"It's not the same Madison Bumgarner," USA Today's Bob Nightengale told Olney on the podcast. "It's not the Bumgarner that was a World Series hero or anything like that. He's not been the same guy since the injuries. So now with a full winter to recover and everything else, I think [the Giants] need for him to have a dominant spring and a dominant start [to the regular season] and then maybe they can move him. I don't see them locking themselves up with Bumgarner because you know what you're going to get. I don't think you're going to get that much from him on the trade market."

Bumgarner has two years left at $12 million per year on what's played out to be a very team-friendly deal. That might make him a coveted target, but the closer he comes to reaching free agency, the less valuable he will become, Nightengale suggests. 

"I think they wait to see if they're in the race or out of it by the All-Star break next year," Nightengale said. "I do believe they'll listen to offers on Bumgarner, but I think they're going to find themselves stunned by how little interest there is in him. I mean, he's a free agent in a year."

A one-year 'make-good' contract for Donaldson with the Twins?
Nov. 15: ESPN 1500's Touch 'Em All Podcast featured a discussion Thursday about whether the Twins should make a run at free agent third baseman Josh Donaldson. The signing of Donaldson would mean Minnesota could move Miguel Sano to first, and if Donaldson remains healthy and returns to form in 2019, that could mean a vast improvement in production from the hot corner.

"He's only 32, he's only three years removed from an MVP season ... Josh Donaldson on a 'make-good' one- or two-year contract ... I think if you strike out on Bryce Harper and Manny Machado, I think if you were to bring in Josh Donaldson, move Miguel Sano to first base and/or DH, and Tyler Austin and Miguel Sano could fight over first base and DH, and if you put a bona fide -- if he's healthy -- bona fide, solidified, stud player at that position, that makes it a lot easier to stomach the Twins' lineup going in[to '19]."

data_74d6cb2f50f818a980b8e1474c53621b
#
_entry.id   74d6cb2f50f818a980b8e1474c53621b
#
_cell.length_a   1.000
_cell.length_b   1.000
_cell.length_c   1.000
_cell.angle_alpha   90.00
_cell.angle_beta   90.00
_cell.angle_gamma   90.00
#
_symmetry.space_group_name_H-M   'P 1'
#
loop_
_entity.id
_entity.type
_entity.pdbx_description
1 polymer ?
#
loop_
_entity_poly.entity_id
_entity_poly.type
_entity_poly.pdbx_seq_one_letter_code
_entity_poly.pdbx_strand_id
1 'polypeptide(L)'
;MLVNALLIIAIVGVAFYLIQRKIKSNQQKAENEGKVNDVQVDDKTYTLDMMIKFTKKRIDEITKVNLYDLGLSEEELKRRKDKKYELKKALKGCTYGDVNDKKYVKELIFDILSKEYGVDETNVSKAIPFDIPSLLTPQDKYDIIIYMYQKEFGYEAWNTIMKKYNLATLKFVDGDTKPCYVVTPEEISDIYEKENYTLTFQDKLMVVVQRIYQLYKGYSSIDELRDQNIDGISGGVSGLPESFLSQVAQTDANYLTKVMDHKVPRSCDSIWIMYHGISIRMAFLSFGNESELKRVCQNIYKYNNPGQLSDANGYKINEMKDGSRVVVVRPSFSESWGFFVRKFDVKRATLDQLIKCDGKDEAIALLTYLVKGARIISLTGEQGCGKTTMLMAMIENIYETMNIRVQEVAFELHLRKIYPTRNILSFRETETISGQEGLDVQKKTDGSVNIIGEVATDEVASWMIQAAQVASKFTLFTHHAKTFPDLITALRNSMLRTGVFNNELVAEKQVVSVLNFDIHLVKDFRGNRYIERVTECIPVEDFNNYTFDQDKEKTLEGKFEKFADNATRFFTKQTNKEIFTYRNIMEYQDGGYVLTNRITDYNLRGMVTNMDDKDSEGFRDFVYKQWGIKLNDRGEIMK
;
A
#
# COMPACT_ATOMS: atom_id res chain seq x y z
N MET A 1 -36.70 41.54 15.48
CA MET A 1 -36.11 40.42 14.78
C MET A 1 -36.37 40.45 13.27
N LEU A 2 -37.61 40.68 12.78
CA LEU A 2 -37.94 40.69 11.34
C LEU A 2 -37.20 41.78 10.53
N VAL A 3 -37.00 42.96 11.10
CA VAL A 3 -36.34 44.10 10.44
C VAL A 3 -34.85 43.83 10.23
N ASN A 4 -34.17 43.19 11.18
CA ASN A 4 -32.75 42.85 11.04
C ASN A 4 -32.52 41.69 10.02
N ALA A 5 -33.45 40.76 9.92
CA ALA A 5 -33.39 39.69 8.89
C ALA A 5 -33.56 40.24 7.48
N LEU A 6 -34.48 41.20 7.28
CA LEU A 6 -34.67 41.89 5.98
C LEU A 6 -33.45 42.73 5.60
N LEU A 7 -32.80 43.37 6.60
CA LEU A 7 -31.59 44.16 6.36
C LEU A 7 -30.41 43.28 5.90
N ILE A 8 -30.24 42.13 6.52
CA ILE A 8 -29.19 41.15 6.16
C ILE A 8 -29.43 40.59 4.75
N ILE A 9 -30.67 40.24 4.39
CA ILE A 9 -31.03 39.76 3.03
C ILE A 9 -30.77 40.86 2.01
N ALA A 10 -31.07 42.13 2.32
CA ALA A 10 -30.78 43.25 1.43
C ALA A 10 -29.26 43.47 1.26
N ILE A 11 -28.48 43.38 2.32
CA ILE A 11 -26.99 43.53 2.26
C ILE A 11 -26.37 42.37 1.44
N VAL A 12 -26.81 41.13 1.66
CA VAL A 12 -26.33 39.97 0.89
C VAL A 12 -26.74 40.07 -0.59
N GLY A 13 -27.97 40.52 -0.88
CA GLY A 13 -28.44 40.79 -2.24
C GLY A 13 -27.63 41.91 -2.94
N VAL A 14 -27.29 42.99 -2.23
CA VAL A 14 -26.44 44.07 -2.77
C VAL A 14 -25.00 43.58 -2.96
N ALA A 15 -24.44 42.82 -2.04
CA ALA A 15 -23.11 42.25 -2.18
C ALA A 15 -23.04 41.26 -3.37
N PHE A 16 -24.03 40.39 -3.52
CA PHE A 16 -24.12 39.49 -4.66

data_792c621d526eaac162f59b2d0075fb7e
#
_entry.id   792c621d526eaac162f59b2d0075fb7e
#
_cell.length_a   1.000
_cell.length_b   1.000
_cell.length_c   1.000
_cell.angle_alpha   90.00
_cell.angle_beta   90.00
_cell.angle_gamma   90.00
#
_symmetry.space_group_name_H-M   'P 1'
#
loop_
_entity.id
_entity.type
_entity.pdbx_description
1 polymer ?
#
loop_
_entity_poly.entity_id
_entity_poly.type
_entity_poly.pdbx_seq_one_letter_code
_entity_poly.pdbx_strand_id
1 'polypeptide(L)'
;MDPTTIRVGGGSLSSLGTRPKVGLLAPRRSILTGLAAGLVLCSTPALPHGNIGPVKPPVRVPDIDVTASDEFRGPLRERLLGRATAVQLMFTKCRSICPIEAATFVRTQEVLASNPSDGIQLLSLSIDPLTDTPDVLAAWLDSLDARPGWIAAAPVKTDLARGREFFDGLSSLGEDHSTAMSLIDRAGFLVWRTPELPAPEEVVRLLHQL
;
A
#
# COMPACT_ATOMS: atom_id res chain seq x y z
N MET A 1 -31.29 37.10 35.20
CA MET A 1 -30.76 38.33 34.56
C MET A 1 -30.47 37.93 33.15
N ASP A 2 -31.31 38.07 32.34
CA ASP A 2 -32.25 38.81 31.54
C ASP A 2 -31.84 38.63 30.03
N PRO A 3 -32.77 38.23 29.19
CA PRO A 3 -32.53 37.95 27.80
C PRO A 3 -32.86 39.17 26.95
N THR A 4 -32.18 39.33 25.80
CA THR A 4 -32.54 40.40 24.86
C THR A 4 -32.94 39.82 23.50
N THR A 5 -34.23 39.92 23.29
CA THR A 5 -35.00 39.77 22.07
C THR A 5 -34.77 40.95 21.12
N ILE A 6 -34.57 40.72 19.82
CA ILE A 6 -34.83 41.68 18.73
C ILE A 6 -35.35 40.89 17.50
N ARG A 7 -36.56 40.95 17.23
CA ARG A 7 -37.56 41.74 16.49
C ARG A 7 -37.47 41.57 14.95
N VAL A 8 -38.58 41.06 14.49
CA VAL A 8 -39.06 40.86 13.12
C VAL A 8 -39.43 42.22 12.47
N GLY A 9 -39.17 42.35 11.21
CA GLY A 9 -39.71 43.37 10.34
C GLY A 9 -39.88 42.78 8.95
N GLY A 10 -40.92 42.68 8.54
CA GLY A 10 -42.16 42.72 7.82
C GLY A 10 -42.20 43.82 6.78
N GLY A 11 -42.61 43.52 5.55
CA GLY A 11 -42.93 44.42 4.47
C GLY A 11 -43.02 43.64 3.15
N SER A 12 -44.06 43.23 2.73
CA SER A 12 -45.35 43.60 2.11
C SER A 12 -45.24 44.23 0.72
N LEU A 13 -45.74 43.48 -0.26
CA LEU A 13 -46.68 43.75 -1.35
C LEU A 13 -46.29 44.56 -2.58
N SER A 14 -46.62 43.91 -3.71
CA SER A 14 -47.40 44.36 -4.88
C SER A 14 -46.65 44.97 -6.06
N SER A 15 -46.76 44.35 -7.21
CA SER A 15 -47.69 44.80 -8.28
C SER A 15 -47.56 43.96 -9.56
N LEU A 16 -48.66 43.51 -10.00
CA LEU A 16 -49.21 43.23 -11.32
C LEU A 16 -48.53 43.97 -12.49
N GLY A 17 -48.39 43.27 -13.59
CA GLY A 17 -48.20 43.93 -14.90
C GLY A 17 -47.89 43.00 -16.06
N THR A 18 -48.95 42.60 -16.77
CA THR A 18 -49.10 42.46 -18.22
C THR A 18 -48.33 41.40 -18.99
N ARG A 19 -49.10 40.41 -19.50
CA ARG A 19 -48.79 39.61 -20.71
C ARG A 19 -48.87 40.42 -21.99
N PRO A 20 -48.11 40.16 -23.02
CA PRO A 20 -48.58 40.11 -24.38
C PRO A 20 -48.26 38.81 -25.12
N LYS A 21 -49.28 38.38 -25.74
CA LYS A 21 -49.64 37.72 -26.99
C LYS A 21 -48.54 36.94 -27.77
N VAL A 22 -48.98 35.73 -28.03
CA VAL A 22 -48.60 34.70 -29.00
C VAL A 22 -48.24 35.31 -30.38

Donaldson was the AL MVP in '15, but was limited to 52 games last season due to injury. Between the Blue Jays and Indians, to whom he was traded in August, Donaldson hit .246/.352/.449 with eight home runs. The season prior, he belted 33 homers in just 113 games for Toronto.

Would Roberts move up the coast if no deal gets done with the Dodgers?
Nov. 15: Though it appeared the Dodgers and manager Dave Roberts were nearing a multi-year contract extension last week, the two sides appear to be at a standstill at the moment, according to MLB Network insider Jon Heyman in an article for Fancred Sports. Heyman suggests that while Roberts -- who has guided Los Angeles to the World Series in back-to-back seasons -- has many reasons to prefer to stay with the Dodgers, he might consider joining ex-Dodgers general manager Farhan Zaidi in San Francisco if a deal can't be worked out.

Zaidi joined the Giants' front office as its new president of baseball operations earlier this month. The mutual familiarity between Zaidi and Roberts, coupled with the fact that longtime Giants skipper Bruce Bochy has one year remaining on his contract, makes a reunion by the Bay possible.

Grandal's postseason woes could scare suitors
Nov. 15: Grandal was worth 3.6 fWAR and 125 wRC+ last year -- trailing only J.T. Realmuto, perhaps the most coveted trade chip this offseason -- yet some scouts question whether the veteran catcher's October ghosts will catch up with him in free agency.